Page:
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Humans’ devotion to and obsession with objects that we create, modify, trade, and hoard is the distinctive trait of our species. In this course, we aim to appreciate what this fetishization of objects means at individual, social, and ecological levels.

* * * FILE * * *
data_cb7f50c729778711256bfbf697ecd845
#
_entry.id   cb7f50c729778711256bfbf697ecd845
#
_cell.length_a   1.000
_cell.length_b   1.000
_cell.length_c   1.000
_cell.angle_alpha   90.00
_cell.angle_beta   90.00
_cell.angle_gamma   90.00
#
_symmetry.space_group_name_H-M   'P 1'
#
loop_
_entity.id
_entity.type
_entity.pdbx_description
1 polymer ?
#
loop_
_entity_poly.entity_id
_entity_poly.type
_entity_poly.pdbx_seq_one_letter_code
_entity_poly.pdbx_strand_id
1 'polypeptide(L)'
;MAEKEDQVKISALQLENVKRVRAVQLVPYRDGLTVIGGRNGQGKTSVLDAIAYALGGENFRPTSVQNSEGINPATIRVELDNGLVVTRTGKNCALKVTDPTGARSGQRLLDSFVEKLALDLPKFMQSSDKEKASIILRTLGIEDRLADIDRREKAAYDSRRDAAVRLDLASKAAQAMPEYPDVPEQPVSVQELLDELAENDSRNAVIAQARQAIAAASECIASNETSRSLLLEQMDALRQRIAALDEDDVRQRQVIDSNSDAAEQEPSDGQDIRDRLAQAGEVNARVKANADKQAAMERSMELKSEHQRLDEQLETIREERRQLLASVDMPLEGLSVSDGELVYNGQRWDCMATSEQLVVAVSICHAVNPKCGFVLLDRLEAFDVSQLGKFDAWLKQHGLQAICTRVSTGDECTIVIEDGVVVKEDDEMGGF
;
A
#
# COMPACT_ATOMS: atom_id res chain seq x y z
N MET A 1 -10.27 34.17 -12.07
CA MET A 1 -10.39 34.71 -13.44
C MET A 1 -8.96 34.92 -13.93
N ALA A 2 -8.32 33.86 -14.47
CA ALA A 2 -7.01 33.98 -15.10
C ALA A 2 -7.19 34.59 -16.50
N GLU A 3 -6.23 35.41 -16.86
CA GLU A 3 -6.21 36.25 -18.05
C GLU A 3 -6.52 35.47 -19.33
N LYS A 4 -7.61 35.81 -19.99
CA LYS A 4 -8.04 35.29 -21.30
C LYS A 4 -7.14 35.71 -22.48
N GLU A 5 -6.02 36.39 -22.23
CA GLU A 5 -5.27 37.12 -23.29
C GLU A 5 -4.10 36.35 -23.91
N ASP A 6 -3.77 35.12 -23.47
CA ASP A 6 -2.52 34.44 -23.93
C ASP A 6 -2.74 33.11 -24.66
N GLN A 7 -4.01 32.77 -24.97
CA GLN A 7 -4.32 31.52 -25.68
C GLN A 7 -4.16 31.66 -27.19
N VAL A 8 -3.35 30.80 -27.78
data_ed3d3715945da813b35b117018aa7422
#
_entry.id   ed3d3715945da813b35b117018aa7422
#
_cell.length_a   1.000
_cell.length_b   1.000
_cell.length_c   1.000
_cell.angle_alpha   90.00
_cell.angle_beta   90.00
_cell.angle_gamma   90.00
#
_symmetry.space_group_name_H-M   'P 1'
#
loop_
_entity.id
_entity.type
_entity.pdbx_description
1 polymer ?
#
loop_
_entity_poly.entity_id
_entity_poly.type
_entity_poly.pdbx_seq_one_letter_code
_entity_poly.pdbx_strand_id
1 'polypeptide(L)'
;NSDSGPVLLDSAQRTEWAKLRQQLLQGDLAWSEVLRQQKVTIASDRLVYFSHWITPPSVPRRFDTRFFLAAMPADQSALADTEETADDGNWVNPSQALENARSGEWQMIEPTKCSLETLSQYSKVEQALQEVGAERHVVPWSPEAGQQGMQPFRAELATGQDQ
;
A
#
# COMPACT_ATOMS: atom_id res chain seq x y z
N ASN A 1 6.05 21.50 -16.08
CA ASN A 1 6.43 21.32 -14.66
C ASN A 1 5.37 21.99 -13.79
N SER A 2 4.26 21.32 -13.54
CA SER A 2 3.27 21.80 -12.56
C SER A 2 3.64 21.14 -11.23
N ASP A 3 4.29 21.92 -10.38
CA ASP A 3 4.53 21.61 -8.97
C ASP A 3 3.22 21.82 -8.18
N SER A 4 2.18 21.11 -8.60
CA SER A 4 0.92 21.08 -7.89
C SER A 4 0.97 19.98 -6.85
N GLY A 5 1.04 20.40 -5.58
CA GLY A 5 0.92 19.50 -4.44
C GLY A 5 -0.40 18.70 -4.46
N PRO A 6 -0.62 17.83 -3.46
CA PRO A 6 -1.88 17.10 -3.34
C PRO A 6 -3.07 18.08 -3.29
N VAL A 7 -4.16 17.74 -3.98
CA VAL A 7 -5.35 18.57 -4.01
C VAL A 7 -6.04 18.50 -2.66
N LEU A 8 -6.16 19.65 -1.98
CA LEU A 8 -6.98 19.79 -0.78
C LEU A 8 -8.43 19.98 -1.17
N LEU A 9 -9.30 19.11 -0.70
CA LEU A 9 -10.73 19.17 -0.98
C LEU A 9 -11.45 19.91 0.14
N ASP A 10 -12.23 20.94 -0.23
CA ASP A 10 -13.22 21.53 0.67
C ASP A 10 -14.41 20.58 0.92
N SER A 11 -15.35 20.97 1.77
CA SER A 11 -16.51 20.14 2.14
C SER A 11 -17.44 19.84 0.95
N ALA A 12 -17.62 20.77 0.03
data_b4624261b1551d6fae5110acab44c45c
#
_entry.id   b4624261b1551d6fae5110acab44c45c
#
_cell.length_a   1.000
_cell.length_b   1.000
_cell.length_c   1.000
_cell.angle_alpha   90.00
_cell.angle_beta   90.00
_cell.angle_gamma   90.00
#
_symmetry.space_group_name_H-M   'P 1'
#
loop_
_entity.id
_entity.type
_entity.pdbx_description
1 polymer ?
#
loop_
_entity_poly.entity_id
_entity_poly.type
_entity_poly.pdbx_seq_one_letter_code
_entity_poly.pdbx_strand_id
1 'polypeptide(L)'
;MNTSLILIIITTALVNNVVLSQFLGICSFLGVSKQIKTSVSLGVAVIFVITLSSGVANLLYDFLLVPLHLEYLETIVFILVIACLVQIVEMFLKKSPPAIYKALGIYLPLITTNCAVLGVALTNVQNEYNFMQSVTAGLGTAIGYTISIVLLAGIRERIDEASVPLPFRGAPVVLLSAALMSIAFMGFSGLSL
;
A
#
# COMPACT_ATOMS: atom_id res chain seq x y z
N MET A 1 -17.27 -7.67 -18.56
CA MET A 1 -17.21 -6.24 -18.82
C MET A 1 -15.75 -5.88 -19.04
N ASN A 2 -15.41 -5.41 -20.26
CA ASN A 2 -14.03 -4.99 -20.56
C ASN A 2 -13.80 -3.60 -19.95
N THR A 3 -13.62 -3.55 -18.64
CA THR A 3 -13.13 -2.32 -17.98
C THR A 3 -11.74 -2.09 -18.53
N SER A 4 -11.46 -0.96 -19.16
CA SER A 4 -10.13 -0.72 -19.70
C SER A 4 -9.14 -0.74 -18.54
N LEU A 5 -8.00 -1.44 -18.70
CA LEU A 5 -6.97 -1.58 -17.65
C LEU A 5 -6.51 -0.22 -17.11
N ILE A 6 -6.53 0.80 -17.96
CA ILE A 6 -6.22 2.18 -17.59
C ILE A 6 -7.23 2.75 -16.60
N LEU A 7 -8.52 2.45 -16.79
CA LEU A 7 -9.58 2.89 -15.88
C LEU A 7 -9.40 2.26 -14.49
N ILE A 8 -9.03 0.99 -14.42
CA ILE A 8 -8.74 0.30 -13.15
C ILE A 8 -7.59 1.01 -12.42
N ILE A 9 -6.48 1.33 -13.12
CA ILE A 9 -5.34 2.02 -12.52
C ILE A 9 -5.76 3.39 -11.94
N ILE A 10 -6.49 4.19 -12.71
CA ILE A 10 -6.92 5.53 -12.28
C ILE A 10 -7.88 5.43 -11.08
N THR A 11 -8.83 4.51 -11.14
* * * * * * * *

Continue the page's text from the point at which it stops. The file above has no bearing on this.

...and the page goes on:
Calendar description: This course provides a cross-cultural and interdisciplinary introduction to material culture from ancient civilizations to our contemporary global world. It presents key terms, concepts, and issues that are central to the study of materiality, including maker and creation practices, modes of objectification and commodification, and material ways of knowing often set aside by textually-expressed knowledge. By decentring the text and focusing on the material world, this course will allow a better understanding of otherwise overlooked knowledge and experiences. This course offers a range of approaches to material culture drawing from anthropology, archeology, art history, archival and curatorial studies, the history of the book, ethno-history, Indigenous studies, marketing, museology, race studies, sound studies, and women's and gender studies. (Format: Lecture 3 hours) (Distribution: Humanities-b) Monday Wednesday and Friday 12:30 to 1:20PM Avard Dixon 118.